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Covering the lending gap for SMEs in the United Arab Emirates

The past two years have seen the exits of Standard Chartered, HSBC, Lloyds Bank and RBS from the small to medium enterprise sector in the United Arab Emirates. The exodus creates a unique opportunity for alternative lenders to cater to the small-to mid-size market. The exit of larger commercial lenders coincides with a recent report from the Dubai Economic Council (DEC) and Deloitte, which found that strengthening SMEs will be a major driver for the future of Dubai as a global financial and trading hub.

The exact motive for the exodus is unclear. In late 2014, Standard Chartered was in talks to sell $400 million of its SME loans, amounting to 80 percent of its stake in the region, Bloomberg reported. HSBC pulled out in 2013, upsetting borrowers by terminating small business accounts with little warning. U.S. regulators have hit both banks hard over lapses in compliance and anti-money laundering controls, reducing exposure to seemingly higher-risk small businesses could be a means to compensate.

Writing for The National, investor and former banker Sabah Al Bibali stated that while the departure of the major banks does leave the SME market in the UAE underserved, it also creates a more available landscape for alternative funding methods including crowdfunding, specialist banks and perhaps peer-to-peer lending (P2P lenders like Lending Club have already raised global interest for SMB lending). Each has advantages and drawbacks. Specialist banks, though smaller than commercial banks, are highly regulated and generally have the infrastructure to for small-business lending at low rates. Non-bank and peer-to-peer lenders can be more flexible than banks and are faced with fewer regulations, which can increase the cost of borrowing. Al Bibali notes while none of these methods has been tested, non-bank options may appeal to business owners “disillusioned with the banking system.”

UAE-based Rakbank is taking advantage of the exit of traditional multinational lenders. More than a decade ago, the bank shifted its focus from corporate banking to retail and small businesses. The move paid off. Chief Executive Officer Peter England told Middle East newspaper The National he expects the bank’s loan book to grow by 15 percent in 2015, nearly twice the growth rate of the sector overall. “We’re very much a UAE-focused bank,” England said. “For us it’s about trying to get a bigger piece of the pie in the UAE.”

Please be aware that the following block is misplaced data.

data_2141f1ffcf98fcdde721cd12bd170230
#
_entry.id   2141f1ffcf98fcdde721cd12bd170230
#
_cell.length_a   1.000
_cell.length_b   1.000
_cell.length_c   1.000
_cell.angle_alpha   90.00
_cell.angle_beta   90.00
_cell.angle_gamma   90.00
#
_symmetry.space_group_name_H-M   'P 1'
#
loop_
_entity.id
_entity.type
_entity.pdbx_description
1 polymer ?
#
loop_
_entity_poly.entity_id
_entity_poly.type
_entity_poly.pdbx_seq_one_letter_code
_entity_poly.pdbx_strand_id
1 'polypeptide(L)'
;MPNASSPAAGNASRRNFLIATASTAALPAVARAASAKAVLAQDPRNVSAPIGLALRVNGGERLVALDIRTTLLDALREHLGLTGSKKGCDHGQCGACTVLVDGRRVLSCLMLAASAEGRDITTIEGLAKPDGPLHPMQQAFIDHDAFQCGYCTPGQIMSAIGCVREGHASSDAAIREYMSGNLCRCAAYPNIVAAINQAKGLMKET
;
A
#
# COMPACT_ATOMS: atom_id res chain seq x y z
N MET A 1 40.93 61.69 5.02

Experts agree: a focus on supporting SMEs is important if the UAE wants to compete with innovation-driven economies like that of Hong Kong and Singapore and maintain dominance over other regional rivals such as Qatar and Saudi Arabia. The DEC/Deloitte report cites supporting the creation of SMEs as a main driver of differentiating UAE by attracting investment and promoting innovation. With an eye toward banking, the report recommends “raising awareness amongst the banking community of SME financing requirements and the need for the introduction of more customized financing products could improve access to finance as well as help banks diversify their loan books.”

The government is also supporting the growth of SMEs. Last spring, President Sheikh Khalifa approved a measure that would mandate federal authorities and ministries contract at least 10 percent of their budget procurement to small to medium business. This is in line with the nation’s desire to increase the parentage of non-oil related GDP by 10 percent by 2020. While there has been more support for small businesses, there is a lot of room to grow. Currently, SMEs represent 92 percent of registered companies, but only represent 3 percent of total loans. Bankers in the region cite reasons ranging from lack of regulation to the relative youth of the SME sector in the UAE.​


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